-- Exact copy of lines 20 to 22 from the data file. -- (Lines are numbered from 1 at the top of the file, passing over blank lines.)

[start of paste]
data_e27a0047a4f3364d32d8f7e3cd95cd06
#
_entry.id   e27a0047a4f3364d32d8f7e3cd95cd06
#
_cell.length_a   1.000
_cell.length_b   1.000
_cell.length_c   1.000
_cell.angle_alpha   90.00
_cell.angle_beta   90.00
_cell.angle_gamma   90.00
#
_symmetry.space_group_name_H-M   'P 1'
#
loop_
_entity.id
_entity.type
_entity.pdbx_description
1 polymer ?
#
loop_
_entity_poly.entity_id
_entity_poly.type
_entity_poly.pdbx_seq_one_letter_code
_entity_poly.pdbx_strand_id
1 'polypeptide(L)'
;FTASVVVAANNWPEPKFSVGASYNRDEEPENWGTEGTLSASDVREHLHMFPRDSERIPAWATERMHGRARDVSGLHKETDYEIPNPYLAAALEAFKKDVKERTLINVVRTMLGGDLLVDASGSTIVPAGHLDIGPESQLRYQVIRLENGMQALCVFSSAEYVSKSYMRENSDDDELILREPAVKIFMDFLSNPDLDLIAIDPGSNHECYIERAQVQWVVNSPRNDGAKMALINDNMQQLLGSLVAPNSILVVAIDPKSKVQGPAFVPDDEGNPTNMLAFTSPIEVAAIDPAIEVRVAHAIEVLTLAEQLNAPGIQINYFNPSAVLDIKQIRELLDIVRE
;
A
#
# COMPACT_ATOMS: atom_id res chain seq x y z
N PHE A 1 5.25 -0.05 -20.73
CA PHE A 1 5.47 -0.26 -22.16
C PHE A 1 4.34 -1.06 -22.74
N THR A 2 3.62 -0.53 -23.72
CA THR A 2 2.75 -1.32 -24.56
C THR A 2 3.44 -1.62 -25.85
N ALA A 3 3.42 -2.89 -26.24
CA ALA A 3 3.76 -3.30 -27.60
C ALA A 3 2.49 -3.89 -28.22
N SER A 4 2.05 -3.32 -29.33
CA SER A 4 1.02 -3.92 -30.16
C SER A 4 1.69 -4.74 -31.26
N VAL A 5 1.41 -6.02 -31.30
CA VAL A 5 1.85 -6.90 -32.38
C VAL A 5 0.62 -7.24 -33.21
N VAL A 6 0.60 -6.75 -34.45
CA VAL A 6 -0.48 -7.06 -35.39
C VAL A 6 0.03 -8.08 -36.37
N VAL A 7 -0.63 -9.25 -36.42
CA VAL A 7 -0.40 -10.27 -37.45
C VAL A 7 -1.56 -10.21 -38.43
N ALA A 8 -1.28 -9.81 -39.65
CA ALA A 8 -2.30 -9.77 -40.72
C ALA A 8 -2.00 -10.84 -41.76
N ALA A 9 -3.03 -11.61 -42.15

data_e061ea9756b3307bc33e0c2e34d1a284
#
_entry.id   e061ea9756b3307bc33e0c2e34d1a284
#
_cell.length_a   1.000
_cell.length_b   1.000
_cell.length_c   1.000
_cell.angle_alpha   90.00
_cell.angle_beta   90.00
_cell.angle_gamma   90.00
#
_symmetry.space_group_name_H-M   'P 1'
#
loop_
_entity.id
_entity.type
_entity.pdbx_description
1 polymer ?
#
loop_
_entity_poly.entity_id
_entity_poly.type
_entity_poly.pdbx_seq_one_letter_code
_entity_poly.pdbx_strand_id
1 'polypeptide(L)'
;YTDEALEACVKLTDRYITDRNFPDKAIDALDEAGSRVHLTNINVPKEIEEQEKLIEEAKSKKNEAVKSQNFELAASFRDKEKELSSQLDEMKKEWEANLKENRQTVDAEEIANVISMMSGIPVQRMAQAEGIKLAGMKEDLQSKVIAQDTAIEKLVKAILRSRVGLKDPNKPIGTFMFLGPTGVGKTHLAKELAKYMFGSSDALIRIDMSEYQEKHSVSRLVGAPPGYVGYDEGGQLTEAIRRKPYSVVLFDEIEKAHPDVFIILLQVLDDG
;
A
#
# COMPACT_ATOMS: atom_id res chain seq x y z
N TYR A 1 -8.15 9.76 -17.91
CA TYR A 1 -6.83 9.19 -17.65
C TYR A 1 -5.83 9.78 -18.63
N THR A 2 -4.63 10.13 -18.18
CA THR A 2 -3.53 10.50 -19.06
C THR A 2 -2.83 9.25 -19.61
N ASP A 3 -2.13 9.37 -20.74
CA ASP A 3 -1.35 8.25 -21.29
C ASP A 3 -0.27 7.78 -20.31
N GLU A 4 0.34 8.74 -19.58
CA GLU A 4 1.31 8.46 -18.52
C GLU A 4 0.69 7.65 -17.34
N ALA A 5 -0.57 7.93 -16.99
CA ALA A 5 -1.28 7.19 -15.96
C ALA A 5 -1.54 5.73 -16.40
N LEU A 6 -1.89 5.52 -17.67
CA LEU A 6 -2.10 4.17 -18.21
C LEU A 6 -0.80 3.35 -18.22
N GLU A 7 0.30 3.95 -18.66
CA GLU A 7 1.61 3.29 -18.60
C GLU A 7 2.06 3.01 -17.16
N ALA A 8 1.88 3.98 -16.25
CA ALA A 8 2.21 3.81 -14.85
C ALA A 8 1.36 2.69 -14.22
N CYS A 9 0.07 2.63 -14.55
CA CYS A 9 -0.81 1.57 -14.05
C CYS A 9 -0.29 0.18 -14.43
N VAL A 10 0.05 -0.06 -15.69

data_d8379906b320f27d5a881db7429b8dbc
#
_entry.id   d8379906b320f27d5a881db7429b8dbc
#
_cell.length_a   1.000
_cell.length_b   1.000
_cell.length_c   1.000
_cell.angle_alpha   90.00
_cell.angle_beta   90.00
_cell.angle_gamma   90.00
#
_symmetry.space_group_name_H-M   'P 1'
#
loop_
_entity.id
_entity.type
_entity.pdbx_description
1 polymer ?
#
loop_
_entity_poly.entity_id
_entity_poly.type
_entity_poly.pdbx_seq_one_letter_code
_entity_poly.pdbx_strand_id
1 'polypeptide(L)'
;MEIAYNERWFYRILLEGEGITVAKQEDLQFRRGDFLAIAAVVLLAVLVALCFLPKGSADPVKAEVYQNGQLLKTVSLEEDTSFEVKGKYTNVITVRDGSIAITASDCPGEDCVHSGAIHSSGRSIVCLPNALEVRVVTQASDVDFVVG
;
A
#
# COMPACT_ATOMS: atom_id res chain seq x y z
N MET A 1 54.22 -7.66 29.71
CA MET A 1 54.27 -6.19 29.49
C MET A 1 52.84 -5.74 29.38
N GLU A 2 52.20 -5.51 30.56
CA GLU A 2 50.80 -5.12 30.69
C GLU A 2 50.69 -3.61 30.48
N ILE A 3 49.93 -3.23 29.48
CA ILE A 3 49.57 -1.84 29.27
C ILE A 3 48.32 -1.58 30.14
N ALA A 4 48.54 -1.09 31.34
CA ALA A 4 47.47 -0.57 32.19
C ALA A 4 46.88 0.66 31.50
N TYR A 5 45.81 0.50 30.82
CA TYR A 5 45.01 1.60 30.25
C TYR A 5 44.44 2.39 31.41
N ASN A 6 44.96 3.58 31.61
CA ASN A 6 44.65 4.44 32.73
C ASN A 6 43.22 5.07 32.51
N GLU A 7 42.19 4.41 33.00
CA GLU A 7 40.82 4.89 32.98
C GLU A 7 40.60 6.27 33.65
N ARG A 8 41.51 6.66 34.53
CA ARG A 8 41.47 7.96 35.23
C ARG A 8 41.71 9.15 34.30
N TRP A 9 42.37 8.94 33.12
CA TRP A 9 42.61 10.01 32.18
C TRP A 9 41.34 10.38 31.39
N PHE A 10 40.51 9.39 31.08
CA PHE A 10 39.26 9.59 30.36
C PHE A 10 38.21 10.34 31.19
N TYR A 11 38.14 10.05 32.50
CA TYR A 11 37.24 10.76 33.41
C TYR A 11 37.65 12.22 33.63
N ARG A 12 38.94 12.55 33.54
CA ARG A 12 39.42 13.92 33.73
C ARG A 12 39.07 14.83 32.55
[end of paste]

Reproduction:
loop_
_entity_poly.entity_id
_entity_poly.type